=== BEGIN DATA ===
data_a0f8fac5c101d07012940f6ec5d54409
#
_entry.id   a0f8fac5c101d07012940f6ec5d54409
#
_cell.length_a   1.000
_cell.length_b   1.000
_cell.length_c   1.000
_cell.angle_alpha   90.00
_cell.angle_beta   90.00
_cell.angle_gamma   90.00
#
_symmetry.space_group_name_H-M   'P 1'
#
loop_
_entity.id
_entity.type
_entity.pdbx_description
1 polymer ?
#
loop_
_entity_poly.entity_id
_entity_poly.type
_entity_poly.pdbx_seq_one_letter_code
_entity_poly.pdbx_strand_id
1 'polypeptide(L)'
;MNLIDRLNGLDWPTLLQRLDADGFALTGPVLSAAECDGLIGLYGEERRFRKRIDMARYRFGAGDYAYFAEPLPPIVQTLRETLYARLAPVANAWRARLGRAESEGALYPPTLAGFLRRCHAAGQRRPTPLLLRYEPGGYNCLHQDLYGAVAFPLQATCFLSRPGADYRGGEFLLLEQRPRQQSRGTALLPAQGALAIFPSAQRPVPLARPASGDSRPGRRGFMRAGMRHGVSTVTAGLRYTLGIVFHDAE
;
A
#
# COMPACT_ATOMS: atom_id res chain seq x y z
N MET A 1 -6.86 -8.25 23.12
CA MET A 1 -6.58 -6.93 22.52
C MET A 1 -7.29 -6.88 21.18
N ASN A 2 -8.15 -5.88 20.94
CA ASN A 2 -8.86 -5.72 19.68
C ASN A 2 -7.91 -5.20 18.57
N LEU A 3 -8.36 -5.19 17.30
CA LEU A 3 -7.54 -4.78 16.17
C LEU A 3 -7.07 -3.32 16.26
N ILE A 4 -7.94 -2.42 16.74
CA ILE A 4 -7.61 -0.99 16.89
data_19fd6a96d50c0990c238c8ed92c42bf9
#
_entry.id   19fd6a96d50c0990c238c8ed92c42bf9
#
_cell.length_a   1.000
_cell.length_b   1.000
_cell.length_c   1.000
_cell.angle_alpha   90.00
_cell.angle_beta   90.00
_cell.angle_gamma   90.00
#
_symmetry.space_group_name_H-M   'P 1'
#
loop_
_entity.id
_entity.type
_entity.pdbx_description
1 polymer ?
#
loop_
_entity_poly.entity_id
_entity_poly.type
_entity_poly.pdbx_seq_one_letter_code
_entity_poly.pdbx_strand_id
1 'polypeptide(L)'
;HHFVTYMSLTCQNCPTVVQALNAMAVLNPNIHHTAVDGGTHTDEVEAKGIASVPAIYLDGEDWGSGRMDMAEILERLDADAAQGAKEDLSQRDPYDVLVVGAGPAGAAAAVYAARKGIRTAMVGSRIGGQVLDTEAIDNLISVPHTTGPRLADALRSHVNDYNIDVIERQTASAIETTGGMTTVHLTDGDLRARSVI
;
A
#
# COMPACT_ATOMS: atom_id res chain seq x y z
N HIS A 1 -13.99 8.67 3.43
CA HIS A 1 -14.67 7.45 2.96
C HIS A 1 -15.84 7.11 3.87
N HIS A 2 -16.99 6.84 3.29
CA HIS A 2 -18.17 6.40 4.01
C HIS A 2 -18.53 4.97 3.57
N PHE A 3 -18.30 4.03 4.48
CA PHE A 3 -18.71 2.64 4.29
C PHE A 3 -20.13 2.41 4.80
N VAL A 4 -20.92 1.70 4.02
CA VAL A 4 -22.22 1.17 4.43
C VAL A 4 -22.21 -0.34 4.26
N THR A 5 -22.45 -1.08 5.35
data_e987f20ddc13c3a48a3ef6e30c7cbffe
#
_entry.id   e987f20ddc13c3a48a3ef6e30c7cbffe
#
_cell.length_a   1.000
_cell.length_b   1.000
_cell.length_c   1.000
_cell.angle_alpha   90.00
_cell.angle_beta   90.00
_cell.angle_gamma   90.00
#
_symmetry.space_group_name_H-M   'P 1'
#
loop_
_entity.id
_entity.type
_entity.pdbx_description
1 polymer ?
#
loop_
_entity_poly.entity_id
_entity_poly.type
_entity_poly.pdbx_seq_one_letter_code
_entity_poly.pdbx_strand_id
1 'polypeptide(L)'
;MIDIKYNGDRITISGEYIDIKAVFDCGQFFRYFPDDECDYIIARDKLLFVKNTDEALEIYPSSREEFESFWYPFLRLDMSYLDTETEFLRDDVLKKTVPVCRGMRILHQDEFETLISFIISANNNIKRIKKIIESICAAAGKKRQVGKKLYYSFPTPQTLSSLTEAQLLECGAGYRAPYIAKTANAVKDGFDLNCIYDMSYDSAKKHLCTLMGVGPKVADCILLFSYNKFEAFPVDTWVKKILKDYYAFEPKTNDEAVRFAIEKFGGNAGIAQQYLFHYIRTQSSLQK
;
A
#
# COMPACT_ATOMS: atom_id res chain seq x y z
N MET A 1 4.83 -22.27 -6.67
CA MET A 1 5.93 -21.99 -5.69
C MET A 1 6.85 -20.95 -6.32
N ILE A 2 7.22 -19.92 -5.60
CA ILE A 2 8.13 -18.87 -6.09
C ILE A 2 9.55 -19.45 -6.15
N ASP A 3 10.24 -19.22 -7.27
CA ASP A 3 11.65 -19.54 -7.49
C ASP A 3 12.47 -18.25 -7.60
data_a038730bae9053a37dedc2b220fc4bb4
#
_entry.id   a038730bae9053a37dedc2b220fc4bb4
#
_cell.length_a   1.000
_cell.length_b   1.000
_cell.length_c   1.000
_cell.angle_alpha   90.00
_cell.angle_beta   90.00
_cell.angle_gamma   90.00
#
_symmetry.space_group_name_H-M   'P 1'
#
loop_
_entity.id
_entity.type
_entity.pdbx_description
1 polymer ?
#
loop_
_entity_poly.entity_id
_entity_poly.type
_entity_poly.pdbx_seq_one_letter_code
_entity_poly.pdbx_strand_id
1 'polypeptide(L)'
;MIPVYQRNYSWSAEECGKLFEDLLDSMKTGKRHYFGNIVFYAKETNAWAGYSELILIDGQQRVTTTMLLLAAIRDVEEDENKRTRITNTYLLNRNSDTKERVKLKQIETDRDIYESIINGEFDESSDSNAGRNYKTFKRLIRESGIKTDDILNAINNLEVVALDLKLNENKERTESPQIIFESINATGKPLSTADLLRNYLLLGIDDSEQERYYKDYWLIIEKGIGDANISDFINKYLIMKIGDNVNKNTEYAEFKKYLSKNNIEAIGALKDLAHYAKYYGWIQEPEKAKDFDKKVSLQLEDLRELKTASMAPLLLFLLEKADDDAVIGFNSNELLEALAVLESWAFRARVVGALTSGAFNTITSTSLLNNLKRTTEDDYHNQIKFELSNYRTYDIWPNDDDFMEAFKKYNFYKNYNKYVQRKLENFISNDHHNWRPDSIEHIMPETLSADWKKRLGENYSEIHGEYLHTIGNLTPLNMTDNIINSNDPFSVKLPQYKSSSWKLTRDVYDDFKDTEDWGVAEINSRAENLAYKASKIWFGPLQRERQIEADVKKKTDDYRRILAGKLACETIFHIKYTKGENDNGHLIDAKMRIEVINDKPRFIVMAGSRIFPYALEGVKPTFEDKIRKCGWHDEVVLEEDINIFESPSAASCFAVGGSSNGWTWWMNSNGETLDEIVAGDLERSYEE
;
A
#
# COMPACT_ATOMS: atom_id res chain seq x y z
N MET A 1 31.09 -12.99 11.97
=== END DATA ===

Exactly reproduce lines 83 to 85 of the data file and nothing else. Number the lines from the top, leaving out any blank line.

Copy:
C VAL A 4 -22.21 -0.34 4.26
N THR A 5 -22.45 -1.08 5.35
data_e987f20ddc13c3a48a3ef6e30c7cbffe